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Lady Hermon: The Minister is left with one opportunity—this is it—to be generous to me this evening. I hope that he will respond appropriately.

Amendment (a) specifically requests that the reserved matter should refer not just to "local community safety partnerships" but more broadly to "community safety". In fact, clause 70 refers to "community safety" and subsection (1) says:

Subsections (3) and (4) add:

even when they are not acting jointly. With that in mind, we wished the reserved matters to be extended to include community safety per se and not just the narrow matter of local community safety partnerships.

We are delighted with Lords amendment No. 18. It is a huge improvement on the original provision in the Bill. Clause 70(3) originally left the membership of local community safety partnerships to be specified in an order made by the Secretary of State. We are pleased to see him in the Chamber and are in no way questioning his integrity, but the Police (Northern Ireland) Act 2000 goes to great lengths—five pages in all—to set out the composition of district policing partnerships. The Bill, however, contains only one and a half lines on the composition of local community safety partnerships.

We wanted the Government to cast some light on what the proposal would mean in practice. We were therefore delighted that the Government listened to the representations made in the strongest terms by my right hon. Friend the Member for Upper Bann (Mr. Trimble)—I am sure that we all recall that meeting—and accepted Lords amendment No. 18. We now know that a local community safety partnership

That will include the new Police Service of Northern Ireland and organisations such as health boards, which we welcome. It closes the door to paramilitary infiltration into local community safety partnerships.

The one outstanding issue relates to the functions of the local community safety partnerships, and we would welcome further meetings and correspondence with the Minister on that. It arises from a concern that stems from the Patten report, which recommended that the district policing partnership boards, as they were then called, should have the power to buy in additional police facilities and services. However, that recommendation was omitted from the 2000 Act. It remains a live concern to party colleagues and the Unionist community that local community safety partnerships may be the vehicle by which the partnerships have that function.

The Secretary of State has the power to make grants to local community safety partnerships. Guidance and clarification has to be given on how the safety partnerships will spend that money. We need to know that

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paramilitary organisations will not organise themselves into local security firms that take advantage of the grants. The issues are still relevant and we would welcome the opportunity to discuss them with the Minister.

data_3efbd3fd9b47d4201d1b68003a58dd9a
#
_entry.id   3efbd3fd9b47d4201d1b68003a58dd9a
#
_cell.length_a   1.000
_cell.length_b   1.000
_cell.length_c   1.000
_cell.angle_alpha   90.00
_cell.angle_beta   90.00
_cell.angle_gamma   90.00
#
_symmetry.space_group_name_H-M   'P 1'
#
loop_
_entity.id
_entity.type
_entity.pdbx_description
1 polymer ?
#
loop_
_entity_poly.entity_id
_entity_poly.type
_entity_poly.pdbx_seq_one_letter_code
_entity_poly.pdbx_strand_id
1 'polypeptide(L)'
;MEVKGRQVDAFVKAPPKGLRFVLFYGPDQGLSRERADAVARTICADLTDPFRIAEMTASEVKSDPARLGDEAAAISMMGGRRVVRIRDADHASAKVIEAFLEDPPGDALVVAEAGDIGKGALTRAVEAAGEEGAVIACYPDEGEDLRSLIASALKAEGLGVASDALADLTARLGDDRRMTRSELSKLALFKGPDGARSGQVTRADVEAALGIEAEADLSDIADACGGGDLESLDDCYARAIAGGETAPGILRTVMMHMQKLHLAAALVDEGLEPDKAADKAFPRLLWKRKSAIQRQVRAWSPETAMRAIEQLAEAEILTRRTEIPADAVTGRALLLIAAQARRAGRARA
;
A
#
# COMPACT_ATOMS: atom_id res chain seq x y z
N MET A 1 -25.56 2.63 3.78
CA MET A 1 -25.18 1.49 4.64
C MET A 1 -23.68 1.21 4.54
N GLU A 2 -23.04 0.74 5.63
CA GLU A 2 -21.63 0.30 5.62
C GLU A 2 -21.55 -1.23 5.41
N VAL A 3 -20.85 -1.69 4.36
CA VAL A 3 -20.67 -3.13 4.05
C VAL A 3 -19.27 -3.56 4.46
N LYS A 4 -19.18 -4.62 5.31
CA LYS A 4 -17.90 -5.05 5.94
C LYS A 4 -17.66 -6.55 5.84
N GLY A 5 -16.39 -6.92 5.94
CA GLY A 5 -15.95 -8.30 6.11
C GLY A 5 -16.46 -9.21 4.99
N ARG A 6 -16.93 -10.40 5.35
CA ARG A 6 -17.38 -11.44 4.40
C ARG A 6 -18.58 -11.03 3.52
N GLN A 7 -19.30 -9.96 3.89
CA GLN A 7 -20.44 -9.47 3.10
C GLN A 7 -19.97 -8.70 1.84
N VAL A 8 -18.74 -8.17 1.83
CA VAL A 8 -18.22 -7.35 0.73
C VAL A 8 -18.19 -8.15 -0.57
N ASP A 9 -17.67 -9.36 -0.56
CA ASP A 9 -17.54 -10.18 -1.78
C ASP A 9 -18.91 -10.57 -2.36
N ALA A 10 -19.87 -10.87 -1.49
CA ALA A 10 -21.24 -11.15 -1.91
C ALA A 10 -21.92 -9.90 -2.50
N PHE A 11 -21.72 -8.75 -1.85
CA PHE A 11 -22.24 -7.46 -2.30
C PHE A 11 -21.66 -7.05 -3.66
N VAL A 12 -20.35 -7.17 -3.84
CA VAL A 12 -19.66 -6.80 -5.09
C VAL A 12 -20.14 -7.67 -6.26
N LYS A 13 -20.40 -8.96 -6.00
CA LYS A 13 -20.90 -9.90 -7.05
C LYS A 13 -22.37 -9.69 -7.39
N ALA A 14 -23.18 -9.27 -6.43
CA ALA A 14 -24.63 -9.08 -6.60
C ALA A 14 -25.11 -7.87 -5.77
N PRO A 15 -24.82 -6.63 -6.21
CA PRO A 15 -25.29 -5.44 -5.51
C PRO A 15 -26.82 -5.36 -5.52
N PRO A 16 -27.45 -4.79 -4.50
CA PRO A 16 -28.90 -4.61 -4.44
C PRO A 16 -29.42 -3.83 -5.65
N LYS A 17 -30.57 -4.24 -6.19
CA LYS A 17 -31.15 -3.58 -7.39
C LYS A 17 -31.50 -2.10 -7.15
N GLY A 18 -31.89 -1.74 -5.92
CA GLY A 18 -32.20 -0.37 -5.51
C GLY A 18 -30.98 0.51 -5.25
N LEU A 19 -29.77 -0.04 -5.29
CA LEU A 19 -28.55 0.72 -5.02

Mr. Browne: With the leave of the House, Madam Deputy Speaker, I shall respond to the debate.

A number of important issues have been raised. As I said, I am afraid that I cannot be generous and accept amendment (a). I know that that spoils my reputation for generosity, but the phrase that the hon. Lady wants to insert would put functions that are already devolved into the reserved category. I understand and agree with her arguments, but we cannot put the generic phrase "community safety" into the provision and consequently reserve everything to do with community safety because that would reverse the decision to devolve some functions.

I cited the specific examples of provisions relating to street lighting and traffic calming, which are important for community safety. Those are already the responsibility of the Department for Regional Development. I also explained that the work by social services to divert young people from crime is devolved and cannot be put back into the reserved category. My instincts are to be generous to the hon. Lady because I understand her concern, but what she wants cannot be achieved in the way she suggests.

7.15 pm

However, discussions about the issues in relation to community safety can continue. The hon. Lady will be aware from the meeting to which she referred that the Northern Ireland Office published a consultation document, "Creating a Safer Northern Ireland Through Partnership", that deals with the membership of community safety partnerships, operational matters relating to community safety partnerships and the functions of community safety partnerships.

Strictly speaking, that consultation period has concluded, but the door remains open if the hon. Lady's party wants to respond. In addition, if a party does not want to respond but has issues to raise, I will discuss those with it. Indeed, I would welcome the opportunity to discuss aspects to do with safety with any party.

It is not the Government's intention to create tension between DPPs and community safety partnerships. We want to create a sensible working partnership between DPPs, community safety partnerships and other organisations that exercise statutory functions. One problem in Northern Ireland is that there are 26 local councils to deal with, which is a significant amount for a comparatively small number of people.